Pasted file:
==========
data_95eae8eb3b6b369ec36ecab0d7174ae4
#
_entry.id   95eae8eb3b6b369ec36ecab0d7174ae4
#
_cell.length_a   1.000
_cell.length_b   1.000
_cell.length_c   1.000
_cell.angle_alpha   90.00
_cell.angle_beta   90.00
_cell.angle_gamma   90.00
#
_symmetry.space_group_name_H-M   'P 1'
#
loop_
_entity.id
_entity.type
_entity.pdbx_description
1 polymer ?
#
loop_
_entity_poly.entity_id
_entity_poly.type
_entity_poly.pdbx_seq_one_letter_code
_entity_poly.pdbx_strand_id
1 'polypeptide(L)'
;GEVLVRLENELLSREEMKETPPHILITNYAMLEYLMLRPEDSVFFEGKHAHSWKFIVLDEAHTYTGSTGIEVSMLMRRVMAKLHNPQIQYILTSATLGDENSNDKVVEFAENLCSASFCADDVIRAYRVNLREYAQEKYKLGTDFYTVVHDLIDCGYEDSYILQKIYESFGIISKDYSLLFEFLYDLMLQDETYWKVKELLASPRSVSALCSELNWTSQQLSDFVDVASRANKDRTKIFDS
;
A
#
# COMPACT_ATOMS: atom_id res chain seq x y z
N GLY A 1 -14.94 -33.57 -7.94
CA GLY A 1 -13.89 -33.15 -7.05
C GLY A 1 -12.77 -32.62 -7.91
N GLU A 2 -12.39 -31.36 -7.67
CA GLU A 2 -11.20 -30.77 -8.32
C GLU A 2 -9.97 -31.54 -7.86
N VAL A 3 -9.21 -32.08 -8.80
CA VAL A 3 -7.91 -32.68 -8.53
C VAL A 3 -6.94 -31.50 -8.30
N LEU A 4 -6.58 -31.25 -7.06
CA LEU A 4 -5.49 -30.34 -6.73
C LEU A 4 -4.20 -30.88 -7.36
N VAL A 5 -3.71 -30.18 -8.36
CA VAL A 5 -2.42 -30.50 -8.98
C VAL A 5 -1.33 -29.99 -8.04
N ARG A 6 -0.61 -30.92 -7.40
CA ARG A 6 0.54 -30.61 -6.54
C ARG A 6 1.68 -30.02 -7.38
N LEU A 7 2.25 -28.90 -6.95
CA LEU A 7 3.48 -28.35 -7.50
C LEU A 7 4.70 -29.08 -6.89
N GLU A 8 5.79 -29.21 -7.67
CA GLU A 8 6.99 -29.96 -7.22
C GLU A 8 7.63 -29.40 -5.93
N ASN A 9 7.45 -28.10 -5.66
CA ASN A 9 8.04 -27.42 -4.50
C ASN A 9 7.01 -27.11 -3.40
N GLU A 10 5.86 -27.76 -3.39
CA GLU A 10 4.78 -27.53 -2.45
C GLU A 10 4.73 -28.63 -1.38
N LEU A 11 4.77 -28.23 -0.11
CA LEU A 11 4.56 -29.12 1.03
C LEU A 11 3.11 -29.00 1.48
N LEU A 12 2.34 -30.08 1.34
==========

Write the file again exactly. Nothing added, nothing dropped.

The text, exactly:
data_95eae8eb3b6b369ec36ecab0d7174ae4
#
_entry.id   95eae8eb3b6b369ec36ecab0d7174ae4
#
_cell.length_a   1.000
_cell.length_b   1.000
_cell.length_c   1.000
_cell.angle_alpha   90.00
_cell.angle_beta   90.00
_cell.angle_gamma   90.00
#
_symmetry.space_group_name_H-M   'P 1'
#
loop_
_entity.id
_entity.type
_entity.pdbx_description
1 polymer ?
#
loop_
_entity_poly.entity_id
_entity_poly.type
_entity_poly.pdbx_seq_one_letter_code
_entity_poly.pdbx_strand_id
1 'polypeptide(L)'
;GEVLVRLENELLSREEMKETPPHILITNYAMLEYLMLRPEDSVFFEGKHAHSWKFIVLDEAHTYTGSTGIEVSMLMRRVMAKLHNPQIQYILTSATLGDENSNDKVVEFAENLCSASFCADDVIRAYRVNLREYAQEKYKLGTDFYTVVHDLIDCGYEDSYILQKIYESFGIISKDYSLLFEFLYDLMLQDETYWKVKELLASPRSVSALCSELNWTSQQLSDFVDVASRANKDRTKIFDS
;
A
#
# COMPACT_ATOMS: atom_id res chain seq x y z
N GLY A 1 -14.94 -33.57 -7.94
CA GLY A 1 -13.89 -33.15 -7.05
C GLY A 1 -12.77 -32.62 -7.91
N GLU A 2 -12.39 -31.36 -7.67
CA GLU A 2 -11.20 -30.77 -8.32
C GLU A 2 -9.97 -31.54 -7.86
N VAL A 3 -9.21 -32.08 -8.80
CA VAL A 3 -7.91 -32.68 -8.53
C VAL A 3 -6.94 -31.50 -8.30
N LEU A 4 -6.58 -31.25 -7.06
CA LEU A 4 -5.49 -30.34 -6.73
C LEU A 4 -4.20 -30.88 -7.36
N VAL A 5 -3.71 -30.18 -8.36
CA VAL A 5 -2.42 -30.50 -8.98
C VAL A 5 -1.33 -29.99 -8.04
N ARG A 6 -0.61 -30.92 -7.40
CA ARG A 6 0.54 -30.61 -6.54
C ARG A 6 1.68 -30.02 -7.38
N LEU A 7 2.25 -28.90 -6.95
CA LEU A 7 3.48 -28.35 -7.50
C LEU A 7 4.70 -29.08 -6.89
N GLU A 8 5.79 -29.21 -7.67
CA GLU A 8 6.99 -29.96 -7.22
C GLU A 8 7.63 -29.40 -5.93
N ASN A 9 7.45 -28.10 -5.66
CA ASN A 9 8.04 -27.42 -4.50
C ASN A 9 7.01 -27.11 -3.40
N GLU A 10 5.86 -27.76 -3.39
CA GLU A 10 4.78 -27.53 -2.45
C GLU A 10 4.73 -28.63 -1.38
N LEU A 11 4.77 -28.23 -0.11
CA LEU A 11 4.56 -29.12 1.03
C LEU A 11 3.11 -29.00 1.48
N LEU A 12 2.34 -30.08 1.34